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March 11, 2014 3:38 pm

Plight of Palestinians in Syria Ignored at First Night of Christian Conference

avatar by Dexter Van Zile


Hanna Amira addresses the audience at Christ at the Checkpoint. Photo: Dexter Van Zile.

Bethlehem – Pity the Palestinians starving to death in the Yarmouk refugee camp in Syria. According to a recent report by Amnesty International, the Assad regime is stopping aid workers from bringing food, fuel, and medical supplies into the camp – and, as a result, people are starving.

More than 200 people have died inside the camp since the Assad regime imposed a siege on Yarmouk last June. According to the Jerusalem Post, Amnesty International accused the regime of using starvation as a weapon of war in its fight against Sunni rebels in Syria.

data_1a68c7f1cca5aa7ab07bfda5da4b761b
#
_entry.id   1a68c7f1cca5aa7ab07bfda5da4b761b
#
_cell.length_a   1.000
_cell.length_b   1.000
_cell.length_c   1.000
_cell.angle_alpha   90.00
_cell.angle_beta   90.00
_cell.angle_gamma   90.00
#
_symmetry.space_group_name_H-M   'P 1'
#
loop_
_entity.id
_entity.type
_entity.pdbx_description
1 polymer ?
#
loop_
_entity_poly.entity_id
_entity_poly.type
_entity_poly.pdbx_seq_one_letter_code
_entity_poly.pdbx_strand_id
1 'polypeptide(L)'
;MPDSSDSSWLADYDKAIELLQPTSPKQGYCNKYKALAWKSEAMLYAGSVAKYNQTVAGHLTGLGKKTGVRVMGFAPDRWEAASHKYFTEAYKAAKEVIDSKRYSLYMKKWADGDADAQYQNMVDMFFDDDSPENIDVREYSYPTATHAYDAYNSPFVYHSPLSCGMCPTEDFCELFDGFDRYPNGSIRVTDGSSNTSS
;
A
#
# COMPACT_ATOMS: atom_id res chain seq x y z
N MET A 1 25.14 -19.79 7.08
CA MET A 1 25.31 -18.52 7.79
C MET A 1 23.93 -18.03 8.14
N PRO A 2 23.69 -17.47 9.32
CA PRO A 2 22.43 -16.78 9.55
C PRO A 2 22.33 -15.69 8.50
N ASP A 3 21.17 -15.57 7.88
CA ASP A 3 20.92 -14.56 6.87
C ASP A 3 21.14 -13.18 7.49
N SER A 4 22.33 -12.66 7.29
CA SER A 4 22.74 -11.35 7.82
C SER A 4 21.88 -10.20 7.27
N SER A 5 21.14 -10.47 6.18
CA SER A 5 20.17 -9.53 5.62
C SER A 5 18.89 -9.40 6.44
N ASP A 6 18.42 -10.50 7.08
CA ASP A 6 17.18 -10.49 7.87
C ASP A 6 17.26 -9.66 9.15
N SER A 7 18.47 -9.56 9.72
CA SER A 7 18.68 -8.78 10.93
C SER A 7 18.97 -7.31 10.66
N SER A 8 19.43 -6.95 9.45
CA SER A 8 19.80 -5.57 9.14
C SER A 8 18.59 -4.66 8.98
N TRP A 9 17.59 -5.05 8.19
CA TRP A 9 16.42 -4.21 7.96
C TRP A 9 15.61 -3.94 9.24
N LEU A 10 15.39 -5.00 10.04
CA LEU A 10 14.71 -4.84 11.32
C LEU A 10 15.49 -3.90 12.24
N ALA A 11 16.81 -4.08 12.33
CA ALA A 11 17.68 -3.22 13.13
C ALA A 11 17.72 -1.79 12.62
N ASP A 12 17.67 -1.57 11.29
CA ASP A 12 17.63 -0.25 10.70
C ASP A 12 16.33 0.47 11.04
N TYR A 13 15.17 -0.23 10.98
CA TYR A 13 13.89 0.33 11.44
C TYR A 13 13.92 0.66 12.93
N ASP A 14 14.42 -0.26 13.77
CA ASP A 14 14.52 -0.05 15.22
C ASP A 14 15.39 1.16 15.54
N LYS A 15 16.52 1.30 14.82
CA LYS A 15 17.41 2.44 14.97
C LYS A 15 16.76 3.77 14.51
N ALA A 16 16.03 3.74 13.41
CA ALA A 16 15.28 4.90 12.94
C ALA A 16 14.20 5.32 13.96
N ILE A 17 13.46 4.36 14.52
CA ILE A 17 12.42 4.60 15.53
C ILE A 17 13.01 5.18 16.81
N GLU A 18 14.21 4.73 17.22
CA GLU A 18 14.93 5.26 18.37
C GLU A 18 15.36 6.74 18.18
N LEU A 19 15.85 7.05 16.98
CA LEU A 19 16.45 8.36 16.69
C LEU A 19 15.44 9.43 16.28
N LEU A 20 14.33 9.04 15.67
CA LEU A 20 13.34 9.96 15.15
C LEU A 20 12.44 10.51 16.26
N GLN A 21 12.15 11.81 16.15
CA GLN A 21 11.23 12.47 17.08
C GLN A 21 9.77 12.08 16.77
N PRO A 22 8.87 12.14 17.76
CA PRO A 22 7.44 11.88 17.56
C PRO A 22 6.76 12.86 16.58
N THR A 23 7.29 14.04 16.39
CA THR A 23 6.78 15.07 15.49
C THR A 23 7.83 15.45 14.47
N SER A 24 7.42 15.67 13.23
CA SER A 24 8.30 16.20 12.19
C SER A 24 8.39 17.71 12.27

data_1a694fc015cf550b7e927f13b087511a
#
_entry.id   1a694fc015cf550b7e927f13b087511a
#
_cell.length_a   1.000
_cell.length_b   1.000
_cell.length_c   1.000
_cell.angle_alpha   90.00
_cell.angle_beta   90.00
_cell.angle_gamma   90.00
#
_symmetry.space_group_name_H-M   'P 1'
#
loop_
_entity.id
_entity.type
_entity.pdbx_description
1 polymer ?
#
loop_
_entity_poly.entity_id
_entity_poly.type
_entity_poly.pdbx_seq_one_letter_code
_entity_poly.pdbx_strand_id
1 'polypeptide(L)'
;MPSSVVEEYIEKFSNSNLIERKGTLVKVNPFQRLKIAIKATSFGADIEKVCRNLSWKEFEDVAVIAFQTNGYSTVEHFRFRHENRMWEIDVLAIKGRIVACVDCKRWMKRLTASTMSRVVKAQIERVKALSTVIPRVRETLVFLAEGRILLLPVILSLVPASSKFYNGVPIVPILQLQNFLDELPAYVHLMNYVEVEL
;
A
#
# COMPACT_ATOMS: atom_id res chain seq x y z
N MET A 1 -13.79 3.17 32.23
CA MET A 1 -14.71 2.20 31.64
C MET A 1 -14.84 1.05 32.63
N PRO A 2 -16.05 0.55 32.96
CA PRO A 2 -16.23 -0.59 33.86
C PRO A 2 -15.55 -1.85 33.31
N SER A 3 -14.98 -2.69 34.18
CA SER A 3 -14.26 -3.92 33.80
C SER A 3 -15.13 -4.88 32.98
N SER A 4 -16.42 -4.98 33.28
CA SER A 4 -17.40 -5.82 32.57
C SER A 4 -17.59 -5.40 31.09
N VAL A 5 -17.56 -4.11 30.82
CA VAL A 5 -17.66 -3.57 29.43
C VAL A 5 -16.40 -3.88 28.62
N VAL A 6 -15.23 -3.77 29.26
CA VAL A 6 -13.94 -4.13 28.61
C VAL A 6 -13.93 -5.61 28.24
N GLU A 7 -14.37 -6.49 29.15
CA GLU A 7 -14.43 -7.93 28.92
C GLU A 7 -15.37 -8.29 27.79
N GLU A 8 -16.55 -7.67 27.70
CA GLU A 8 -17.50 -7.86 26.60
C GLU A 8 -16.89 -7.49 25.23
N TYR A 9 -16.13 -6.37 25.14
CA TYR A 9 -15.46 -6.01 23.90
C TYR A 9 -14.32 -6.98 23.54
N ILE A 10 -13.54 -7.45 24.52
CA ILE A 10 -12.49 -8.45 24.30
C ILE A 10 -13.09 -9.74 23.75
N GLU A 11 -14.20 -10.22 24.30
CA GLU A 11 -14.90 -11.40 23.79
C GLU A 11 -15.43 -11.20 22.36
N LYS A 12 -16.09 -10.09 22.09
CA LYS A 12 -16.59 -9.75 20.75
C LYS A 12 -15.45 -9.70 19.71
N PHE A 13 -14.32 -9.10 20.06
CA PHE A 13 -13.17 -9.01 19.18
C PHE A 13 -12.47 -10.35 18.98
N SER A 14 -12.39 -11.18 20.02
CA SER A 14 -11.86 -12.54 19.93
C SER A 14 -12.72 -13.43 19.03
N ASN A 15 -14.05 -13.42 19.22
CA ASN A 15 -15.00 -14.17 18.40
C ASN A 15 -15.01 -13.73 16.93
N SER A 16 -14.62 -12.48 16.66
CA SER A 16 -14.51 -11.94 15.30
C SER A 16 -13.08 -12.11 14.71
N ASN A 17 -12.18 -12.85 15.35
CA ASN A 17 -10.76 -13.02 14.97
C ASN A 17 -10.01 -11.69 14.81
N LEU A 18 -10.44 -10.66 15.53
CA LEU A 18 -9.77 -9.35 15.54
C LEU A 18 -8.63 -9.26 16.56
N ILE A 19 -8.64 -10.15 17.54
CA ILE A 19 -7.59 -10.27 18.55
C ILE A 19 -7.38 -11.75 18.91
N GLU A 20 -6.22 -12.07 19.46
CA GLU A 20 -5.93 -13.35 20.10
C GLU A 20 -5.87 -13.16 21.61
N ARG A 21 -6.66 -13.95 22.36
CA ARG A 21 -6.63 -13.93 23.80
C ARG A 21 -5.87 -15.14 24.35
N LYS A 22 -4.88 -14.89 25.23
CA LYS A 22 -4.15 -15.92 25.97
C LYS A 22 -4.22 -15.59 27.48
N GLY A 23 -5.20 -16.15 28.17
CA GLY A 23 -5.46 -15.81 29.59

To make matters worse, the Palestinian Authority just squandered an excellent opportunity to draw attention to the plight of the 17,000 to 20,000 Palestinians suffering in the Yarmouk camp.

The opportunity came on Monday night’s opening of the Christ at the Checkpoint Conference, currently taking place at the Jacir International – a five-star hotel in Bethlehem. This conference, organized by Bethlehem Bible College, has attracted more than 500 Evangelical Protestants from around the world, mostly from North America and Europe.

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If a Palestinian leader such as President Mahmoud Abbas or Prime Minister Rami Hamdallah had made a plea at the conference for the people dying in Yarmouk, it probably would have gained traction and made a media splash. It would also have raised awareness about the plight of Palestinian refugees in Syria, who are suffering on a horrific scale.